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Jeff Ascough

mar30

The Importance of Prints

By Jeff Ascough, miércoles marzo 30, 2016
A 24x35in print on fine-art paper and the Canon imagePROGRAF iPF6350  which we have used for several years to make our prints.

A 24x35in print on fine-art paper and the Canon imagePROGRAF iPF6350
which we have used for several years to make our prints. © Jeff Ascough

In 1989 I was in a college darkroom for my first lesson on black & white printing. I remember the smell and the row of huge enlargers – made by Durst, I think – emerging from the red gloom. It reminded me of a science fiction movie. My tutor loaded one of my negatives into the enlarger and projected the image onto the enlarger base. After focusing it with a loupe he carefully opened a packet of black & white printing paper and, almost as if he had the last piece of paper on Earth, delicately placed it onto the enlarger base. He pressed a switch on a timer and the enlarger light came on, his hands danced between the light of the enlarger and the paper, dodging and burning the image. The timer stopped, the light went out and he moved the paper into a tray of developer… it was like a beautiful magic trick. From a tiny 35mm piece of film came this extraordinary image. As a young man, this was something I hadn’t really experienced before and from that day to this, printing has been a big part of my photographic life.

I grew up in darkrooms and even though I now print in my office sat at my desk, my passion for producing high quality prints still burns as brightly now as it did back in my darkroom days. The Durst enlargers and boxes of Ilford multigrade black & white papers have been replaced by the Canon imagePROGRAF large format printers and papers from Hahnemühle, but I will always believe that an image doesn’t truly become a photograph until it is printed.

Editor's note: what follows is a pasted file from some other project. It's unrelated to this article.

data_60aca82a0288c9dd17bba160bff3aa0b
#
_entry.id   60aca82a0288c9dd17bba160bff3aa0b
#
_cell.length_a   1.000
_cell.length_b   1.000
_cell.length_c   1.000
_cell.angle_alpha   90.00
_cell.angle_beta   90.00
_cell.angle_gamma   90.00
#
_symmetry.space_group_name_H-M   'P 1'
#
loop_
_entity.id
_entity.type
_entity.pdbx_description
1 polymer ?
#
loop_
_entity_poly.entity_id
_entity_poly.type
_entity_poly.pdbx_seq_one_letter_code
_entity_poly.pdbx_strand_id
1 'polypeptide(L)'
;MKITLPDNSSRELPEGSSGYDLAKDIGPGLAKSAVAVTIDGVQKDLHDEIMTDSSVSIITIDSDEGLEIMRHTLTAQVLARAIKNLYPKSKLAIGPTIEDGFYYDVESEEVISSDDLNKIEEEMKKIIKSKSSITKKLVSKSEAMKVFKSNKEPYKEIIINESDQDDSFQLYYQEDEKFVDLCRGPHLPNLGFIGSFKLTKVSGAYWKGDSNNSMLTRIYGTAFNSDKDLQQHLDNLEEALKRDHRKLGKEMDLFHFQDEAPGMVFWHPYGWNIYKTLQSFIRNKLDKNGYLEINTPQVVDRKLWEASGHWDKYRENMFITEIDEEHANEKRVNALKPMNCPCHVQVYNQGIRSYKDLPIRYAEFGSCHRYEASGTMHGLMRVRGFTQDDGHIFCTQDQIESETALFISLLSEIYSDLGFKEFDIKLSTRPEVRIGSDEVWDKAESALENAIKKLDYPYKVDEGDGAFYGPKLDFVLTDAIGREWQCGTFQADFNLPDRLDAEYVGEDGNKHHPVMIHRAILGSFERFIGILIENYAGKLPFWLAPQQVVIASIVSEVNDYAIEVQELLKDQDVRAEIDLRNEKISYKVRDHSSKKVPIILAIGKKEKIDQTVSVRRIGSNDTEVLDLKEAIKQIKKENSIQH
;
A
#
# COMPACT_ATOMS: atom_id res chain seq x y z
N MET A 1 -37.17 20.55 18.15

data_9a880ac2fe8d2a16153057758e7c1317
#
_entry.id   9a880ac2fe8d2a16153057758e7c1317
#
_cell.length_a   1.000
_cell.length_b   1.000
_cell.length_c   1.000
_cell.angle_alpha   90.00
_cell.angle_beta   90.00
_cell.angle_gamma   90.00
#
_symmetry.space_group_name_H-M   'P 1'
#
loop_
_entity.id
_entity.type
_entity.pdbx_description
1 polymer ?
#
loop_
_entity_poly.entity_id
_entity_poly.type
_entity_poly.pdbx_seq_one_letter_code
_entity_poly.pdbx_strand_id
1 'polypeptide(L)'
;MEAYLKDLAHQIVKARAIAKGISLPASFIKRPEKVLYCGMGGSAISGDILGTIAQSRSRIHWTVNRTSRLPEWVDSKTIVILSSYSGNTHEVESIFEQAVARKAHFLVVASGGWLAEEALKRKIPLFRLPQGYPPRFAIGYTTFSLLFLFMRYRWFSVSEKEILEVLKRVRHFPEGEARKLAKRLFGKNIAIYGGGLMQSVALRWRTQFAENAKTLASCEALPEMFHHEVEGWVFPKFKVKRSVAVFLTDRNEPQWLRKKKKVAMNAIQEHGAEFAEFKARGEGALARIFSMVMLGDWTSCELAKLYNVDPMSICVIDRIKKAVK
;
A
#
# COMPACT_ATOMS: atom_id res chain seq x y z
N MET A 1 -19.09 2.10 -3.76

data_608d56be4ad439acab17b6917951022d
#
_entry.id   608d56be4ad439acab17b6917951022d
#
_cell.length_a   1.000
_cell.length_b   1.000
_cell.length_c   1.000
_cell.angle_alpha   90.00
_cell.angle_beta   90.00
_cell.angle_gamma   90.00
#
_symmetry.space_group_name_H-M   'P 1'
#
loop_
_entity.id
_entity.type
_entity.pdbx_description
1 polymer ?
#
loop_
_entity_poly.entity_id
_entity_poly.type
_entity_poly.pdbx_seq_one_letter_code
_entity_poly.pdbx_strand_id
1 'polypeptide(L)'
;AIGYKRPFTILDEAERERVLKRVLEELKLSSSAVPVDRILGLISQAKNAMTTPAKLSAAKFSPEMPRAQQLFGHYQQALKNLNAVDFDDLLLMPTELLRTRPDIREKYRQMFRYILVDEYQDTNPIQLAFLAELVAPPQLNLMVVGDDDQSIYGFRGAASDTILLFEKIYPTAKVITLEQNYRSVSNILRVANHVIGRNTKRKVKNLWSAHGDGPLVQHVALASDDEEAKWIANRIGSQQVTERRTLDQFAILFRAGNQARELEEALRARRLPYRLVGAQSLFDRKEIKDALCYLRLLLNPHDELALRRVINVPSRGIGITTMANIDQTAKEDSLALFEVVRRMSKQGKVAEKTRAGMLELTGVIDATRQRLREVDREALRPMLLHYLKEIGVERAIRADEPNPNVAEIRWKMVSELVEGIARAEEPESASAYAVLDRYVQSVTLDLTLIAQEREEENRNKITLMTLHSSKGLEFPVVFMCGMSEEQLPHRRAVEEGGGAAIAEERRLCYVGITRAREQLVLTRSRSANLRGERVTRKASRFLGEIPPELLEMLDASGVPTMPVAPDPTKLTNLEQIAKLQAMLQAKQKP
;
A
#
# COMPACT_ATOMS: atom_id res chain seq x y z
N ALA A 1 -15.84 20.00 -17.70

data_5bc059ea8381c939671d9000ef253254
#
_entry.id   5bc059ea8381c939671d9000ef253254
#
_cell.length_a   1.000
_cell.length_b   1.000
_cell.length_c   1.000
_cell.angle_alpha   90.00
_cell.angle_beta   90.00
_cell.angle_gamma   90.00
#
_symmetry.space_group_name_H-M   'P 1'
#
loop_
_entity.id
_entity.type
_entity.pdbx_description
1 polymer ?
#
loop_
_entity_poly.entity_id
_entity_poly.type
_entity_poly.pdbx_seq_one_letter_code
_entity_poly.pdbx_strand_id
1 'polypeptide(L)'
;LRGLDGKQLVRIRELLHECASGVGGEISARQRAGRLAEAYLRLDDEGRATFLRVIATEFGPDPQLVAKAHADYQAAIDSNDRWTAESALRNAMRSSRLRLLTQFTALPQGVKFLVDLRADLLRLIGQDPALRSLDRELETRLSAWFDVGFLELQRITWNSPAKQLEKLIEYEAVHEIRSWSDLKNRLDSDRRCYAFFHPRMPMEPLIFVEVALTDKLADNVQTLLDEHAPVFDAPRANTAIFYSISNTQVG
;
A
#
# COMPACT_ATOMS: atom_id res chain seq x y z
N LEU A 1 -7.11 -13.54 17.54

Today, printing has never been so easy and yet there are so many photographers who never see their work in print. When my wife Sarah’s grandmother died a few years ago she left a box of photographs to her Auntie. It contained her whole life in pictures, from growing up in 1930s France to her great grandchildren’s birthday parties. It is an extraordinary collection and cherished by the family. It has always been important to my us that we have prints around our home and in our office. I don’t need to go to a hard drive or phone to see pictures from a holiday in Venice or to be reminded of my daughter growing up - they are part of our environment and always will be. It is so important we hold onto this idea of having work printed.

Digital technology is so precarious. A corrupt hard drive could lay waste to years of images. Generations could grow up with their family history lost on obsolete digital media which can’t be read. The only images our children may ever see of their life is on the social media platforms at 640 pixels. We owe it to ourselves as photographers and to the generations to come to print our work – and encourage others to do so, too.

A set of eight A3 wedding prints which have just been signed and sprayed  with a protective lacquer drying in the office. These prints will end up on the  wall of my client's home so that they can be viewed and enjoyed every day.

A set of eight A3 wedding prints which have just been signed and sprayed
with a protective lacquer drying in the office. These prints will end up on the
wall of my client's home so that they can be viewed and enjoyed every day.
© Jeff Ascough

The darkroom has been replaced by Lightroom. The amount of control we have over an image is incredible. Here I am burning in the bride's veil with an adjustment brush using the red mask to accurately apply the adjustment. It is a far cry from the days of holding bits of card between the enlarger and the paper.

The darkroom has been replaced by Lightroom. The amount of control we have over an image is incredible. Here I am burning in the bride's veil with an adjustment brush using the red mask to accurately apply the adjustment. It is a far cry from the days of holding bits of card between the enlarger and the paper. © Jeff Ascough